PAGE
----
The Director of UK ISP Andrews & Arnold (AAISP), Adrian Kennard, has reminded us of another factor in all this. BTWholesale still don’t recognise serious packet loss and latency on a line as a fault, even though they often relate to a more serious problem.

Adrian Kennard told ISPreview.co.uk:

As an ISP that OFCOM did not monitor, AAISP is one of the few that take loss and latency seriously on a day to day basis. We monitor every line every second, record loss and latency and provide that data to our customers in real time and with history for the lifetime of the line.

We have also tried to get BT Wholesale to recognise these key metrics and have, for many years, tried to get BTW to handle fault reports of high latency of packet loss as a type of fault in their own right. To date BTW still do not recognise these as fault types even though they are easy to measure.”

It should be said that the type of exceptionally high packet loss and latency that Adrian is talking about would generally be well above the real-world examples mentioned in this article and easily enough to impact the general usability of a customers connection. This is not to be confused with Ofcom’s examples, which show fairly normal behaviour.

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By Mark Jackson
Mark is a professional technology writer, IT consultant and computer engineer from Dorset (England), he also founded ISPreview in 1999 and enjoys analysing the latest telecoms and broadband developments. Find me on Twitter, , Facebook and Linkedin.
Leave a Comment
57 Responses
  1. adslmax says:

    Virgin Media should win the award for most packet loss, high latency and jitter. I’m always seeing people complain about it. The broadband quality monitors are never pretty.

  2. DanielM says:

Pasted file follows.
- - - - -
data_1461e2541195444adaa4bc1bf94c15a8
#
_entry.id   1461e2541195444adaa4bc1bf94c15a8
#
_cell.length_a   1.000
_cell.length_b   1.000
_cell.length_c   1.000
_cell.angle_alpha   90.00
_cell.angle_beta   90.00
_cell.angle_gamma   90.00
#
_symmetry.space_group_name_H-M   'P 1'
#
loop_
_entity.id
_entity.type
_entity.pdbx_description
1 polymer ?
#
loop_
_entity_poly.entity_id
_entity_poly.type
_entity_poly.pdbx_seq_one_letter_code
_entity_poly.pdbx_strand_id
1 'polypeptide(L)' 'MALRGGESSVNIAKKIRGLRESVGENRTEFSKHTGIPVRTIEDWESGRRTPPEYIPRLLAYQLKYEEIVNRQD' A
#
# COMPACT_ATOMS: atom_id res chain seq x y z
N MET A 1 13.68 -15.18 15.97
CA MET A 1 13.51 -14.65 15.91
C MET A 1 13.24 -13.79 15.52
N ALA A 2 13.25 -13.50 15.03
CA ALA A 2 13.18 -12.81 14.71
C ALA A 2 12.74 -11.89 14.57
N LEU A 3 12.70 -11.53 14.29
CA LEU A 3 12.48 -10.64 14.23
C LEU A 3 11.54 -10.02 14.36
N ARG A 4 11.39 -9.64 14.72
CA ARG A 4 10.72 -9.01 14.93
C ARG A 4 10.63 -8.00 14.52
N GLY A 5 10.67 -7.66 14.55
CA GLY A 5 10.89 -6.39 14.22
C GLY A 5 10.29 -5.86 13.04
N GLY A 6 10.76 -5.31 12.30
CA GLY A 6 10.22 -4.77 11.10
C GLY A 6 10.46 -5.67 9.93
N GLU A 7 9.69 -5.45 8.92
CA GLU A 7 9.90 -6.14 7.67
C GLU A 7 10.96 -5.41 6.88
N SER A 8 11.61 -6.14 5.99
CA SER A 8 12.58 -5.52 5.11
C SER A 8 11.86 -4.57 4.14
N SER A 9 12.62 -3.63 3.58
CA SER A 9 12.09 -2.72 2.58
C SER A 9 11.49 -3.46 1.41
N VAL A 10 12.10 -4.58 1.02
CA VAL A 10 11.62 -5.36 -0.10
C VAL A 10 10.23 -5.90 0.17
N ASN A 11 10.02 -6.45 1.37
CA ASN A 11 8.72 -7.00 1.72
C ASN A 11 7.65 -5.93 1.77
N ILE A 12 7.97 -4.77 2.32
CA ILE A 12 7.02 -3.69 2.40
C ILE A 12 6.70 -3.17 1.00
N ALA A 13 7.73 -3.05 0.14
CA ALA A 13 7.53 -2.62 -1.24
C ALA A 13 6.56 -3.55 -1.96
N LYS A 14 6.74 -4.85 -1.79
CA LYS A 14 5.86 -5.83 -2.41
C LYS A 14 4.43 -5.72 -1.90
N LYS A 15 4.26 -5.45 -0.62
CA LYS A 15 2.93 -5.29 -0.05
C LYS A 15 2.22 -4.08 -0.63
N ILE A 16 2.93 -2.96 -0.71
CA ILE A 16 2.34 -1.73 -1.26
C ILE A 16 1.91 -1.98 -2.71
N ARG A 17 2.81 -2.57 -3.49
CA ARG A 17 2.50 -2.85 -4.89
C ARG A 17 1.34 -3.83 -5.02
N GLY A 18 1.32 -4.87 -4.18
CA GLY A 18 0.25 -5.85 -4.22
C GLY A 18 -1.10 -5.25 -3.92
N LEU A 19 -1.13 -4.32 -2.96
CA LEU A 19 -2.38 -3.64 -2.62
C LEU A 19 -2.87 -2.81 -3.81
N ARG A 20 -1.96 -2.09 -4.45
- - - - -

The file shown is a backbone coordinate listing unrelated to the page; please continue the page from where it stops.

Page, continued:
Ive never had a problem with talktalk latency wise. Same with packet loss.

    Quite Low: http://pastie.org/4531730

    Virgin media on the other hand can be high at times.

  3. Infinidim says:

    i would like to see OFCOM look into “upload/upstream” speeds as well as most of the ISP’s don’t have any service levels for these. You might have a wonbderful download/downstream rate but if the upload/upstream is very poor you won’t get a good performance from you broadband.

  4. Deduction02 says:

    So looking at that chart….. Peak time latency on BT 76Mb Vs Virgin 100Mb is all of around 5ms difference in the 8-10pm slot and all of about 1ms difference over a 24hr period. Oh no thats such a disaster, Virgin is falling apart (sarcasm mode off).

    Packet loss likewise is about 0.1% worse…….

    Shock horror thats really gonna make a Virgin 100Mb product that CONSISTENTLY delivers (again according to the ofcom report) an average of 29.8Mb faster than BT 76Mb so much worse LOL

    Oh NOOOOs ive lost 0.1% more of my data on virgin than i would on BT in a 24 hour period which will have to be retransmitted but is coming down the pipe at a rate of 29.8Mb quicker than FTTC anyways.

    quote from prior story for reference